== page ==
In a recent U.S. District Court case, a plaintiff was sanctioned after failing to prove that the lawsuit it filed against its insurer was not fraudulent. Plaintiff originally sought payment under an insurance policy issued by International Marine Underwriters for wind damage to its commercial property in Toms River, New Jersey as a result of Hurricane Sandy. The suit was one of over 250 lawsuits filed in New Jersey courts by Plaintiff’s attorneys, a Texas law firm working with local counsel, against insurers to recover for damage allegedly caused by Hurricane Sandy. Defendant alleged that the lawsuit was fraudulent because Plaintiff would not allow inspection of its property and therefore failed to comply with the Court-ordered Joint Discovery Plan, and consequently filed a motion to dismiss.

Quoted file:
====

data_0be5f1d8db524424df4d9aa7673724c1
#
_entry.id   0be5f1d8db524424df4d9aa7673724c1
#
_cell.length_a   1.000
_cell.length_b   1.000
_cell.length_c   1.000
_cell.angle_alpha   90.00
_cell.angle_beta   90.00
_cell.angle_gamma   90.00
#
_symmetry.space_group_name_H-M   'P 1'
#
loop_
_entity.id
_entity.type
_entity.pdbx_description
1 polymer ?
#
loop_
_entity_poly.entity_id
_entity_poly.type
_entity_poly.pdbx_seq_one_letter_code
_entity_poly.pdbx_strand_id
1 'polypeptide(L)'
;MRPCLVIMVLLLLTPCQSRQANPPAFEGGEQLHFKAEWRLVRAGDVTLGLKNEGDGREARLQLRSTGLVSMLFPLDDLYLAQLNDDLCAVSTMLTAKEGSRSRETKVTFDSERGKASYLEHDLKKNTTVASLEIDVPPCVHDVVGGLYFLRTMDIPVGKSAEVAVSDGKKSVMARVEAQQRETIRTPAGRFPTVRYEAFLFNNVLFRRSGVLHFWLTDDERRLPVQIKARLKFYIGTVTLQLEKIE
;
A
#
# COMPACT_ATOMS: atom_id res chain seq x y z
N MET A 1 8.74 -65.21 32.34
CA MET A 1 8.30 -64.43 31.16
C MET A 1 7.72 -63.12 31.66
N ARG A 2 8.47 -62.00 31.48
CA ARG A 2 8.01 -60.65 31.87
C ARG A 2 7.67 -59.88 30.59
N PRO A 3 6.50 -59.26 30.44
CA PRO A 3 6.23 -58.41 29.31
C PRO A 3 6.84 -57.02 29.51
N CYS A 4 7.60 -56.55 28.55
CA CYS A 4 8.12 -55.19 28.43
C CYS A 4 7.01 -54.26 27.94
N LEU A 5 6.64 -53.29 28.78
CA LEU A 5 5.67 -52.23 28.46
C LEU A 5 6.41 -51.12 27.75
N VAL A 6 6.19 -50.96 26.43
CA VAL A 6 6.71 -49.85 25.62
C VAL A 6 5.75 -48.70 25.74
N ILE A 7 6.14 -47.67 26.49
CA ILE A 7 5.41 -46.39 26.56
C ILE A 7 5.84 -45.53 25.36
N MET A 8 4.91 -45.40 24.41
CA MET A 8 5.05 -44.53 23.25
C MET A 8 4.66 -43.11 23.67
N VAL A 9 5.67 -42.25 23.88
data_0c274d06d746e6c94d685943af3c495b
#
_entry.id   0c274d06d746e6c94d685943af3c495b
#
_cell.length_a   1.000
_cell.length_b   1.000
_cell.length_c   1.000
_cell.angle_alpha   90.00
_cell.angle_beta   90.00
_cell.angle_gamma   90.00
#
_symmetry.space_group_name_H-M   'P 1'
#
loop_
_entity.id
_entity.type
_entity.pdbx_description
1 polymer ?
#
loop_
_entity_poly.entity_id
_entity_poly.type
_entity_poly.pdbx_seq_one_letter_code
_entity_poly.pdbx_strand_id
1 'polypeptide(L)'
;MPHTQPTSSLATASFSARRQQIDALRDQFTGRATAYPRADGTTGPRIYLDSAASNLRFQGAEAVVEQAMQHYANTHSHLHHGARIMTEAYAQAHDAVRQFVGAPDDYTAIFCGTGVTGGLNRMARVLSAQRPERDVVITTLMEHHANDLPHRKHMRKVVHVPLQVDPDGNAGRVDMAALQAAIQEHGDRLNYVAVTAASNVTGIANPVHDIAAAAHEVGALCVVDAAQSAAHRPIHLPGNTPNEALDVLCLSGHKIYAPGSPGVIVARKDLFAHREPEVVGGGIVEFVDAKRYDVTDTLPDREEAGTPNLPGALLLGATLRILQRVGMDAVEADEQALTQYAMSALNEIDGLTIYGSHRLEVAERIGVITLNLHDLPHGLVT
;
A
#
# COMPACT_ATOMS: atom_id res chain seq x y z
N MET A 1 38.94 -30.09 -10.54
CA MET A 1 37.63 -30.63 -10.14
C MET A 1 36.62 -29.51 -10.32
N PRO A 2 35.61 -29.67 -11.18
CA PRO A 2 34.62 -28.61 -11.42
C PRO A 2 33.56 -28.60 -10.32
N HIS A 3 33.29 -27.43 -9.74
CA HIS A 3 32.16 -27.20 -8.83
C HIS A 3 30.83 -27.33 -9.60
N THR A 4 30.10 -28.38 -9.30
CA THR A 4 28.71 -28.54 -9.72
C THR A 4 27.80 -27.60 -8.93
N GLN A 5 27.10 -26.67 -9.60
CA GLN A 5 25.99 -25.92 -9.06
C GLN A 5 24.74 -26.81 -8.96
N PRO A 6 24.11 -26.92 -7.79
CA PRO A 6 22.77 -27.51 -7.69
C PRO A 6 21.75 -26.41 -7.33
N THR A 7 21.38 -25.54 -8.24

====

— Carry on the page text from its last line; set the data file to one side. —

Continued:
The policy issued by Defendant precluded litigation if the insured failed to comply with the policy’s terms. One of those terms required the policyholder to permit the insurer to inspect the property to appraise the extent of damage. In its initial inspection, Defendant’s adjuster allegedly found no evidence of extensive wind damage to Plaintiff’s property during inspection related to an earlier claim. Plaintiff made a claim for more than 300 times the original assessment, and the Court found it reasonable under those circumstances for Defendant to conduct another inspection. The Court dismissed the action and ordered Plaintiff to show why the Court should not impose sanctions for filing a frivolous claim. After Plaintiff failed to respond to the Court’s timely notice, the Court imposed sanctions on Plaintiff and awarded Defendant its litigation expenses.